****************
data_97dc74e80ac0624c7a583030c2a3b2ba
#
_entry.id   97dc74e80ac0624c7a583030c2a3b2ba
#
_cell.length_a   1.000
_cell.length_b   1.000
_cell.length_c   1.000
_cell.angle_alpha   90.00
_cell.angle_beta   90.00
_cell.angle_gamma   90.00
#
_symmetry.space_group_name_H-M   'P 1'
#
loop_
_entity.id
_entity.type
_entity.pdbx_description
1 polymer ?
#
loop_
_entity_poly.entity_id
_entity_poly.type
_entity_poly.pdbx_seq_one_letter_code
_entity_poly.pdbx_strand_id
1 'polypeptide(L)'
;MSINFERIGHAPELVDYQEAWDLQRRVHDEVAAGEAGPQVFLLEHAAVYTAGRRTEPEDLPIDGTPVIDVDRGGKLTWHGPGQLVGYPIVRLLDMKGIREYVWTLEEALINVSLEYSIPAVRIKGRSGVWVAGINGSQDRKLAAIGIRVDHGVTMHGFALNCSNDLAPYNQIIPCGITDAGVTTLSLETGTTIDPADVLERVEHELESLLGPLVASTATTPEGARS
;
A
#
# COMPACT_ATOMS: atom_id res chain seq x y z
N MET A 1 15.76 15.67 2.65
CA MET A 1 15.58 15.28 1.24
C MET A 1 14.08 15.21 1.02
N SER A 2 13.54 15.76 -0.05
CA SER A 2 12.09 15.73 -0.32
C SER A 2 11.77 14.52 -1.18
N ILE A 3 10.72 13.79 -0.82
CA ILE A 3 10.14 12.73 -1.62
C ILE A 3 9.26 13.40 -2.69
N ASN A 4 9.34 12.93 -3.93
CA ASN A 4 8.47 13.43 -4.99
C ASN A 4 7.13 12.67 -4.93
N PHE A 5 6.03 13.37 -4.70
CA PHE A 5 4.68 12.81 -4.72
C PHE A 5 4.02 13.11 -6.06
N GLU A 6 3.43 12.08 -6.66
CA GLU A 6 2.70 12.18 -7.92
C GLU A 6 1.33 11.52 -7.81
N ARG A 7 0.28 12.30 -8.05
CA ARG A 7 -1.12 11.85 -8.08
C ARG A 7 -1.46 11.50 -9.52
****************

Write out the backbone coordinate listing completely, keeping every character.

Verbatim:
data_97dc74e80ac0624c7a583030c2a3b2ba
#
_entry.id   97dc74e80ac0624c7a583030c2a3b2ba
#
_cell.length_a   1.000
_cell.length_b   1.000
_cell.length_c   1.000
_cell.angle_alpha   90.00
_cell.angle_beta   90.00
_cell.angle_gamma   90.00
#
_symmetry.space_group_name_H-M   'P 1'
#
loop_
_entity.id
_entity.type
_entity.pdbx_description
1 polymer ?
#
loop_
_entity_poly.entity_id
_entity_poly.type
_entity_poly.pdbx_seq_one_letter_code
_entity_poly.pdbx_strand_id
1 'polypeptide(L)'
;MSINFERIGHAPELVDYQEAWDLQRRVHDEVAAGEAGPQVFLLEHAAVYTAGRRTEPEDLPIDGTPVIDVDRGGKLTWHGPGQLVGYPIVRLLDMKGIREYVWTLEEALINVSLEYSIPAVRIKGRSGVWVAGINGSQDRKLAAIGIRVDHGVTMHGFALNCSNDLAPYNQIIPCGITDAGVTTLSLETGTTIDPADVLERVEHELESLLGPLVASTATTPEGARS
;
A
#
# COMPACT_ATOMS: atom_id res chain seq x y z
N MET A 1 15.76 15.67 2.65
CA MET A 1 15.58 15.28 1.24
C MET A 1 14.08 15.21 1.02
N SER A 2 13.54 15.76 -0.05
CA SER A 2 12.09 15.73 -0.32
C SER A 2 11.77 14.52 -1.18
N ILE A 3 10.72 13.79 -0.82
CA ILE A 3 10.14 12.73 -1.62
C ILE A 3 9.26 13.40 -2.69
N ASN A 4 9.34 12.93 -3.93
CA ASN A 4 8.47 13.43 -4.99
C ASN A 4 7.13 12.67 -4.93
N PHE A 5 6.03 13.37 -4.70
CA PHE A 5 4.68 12.81 -4.72
C PHE A 5 4.02 13.11 -6.06
N GLU A 6 3.43 12.08 -6.66
CA GLU A 6 2.70 12.18 -7.92
C GLU A 6 1.33 11.52 -7.81
N ARG A 7 0.28 12.30 -8.05
CA ARG A 7 -1.12 11.85 -8.08
C ARG A 7 -1.46 11.50 -9.52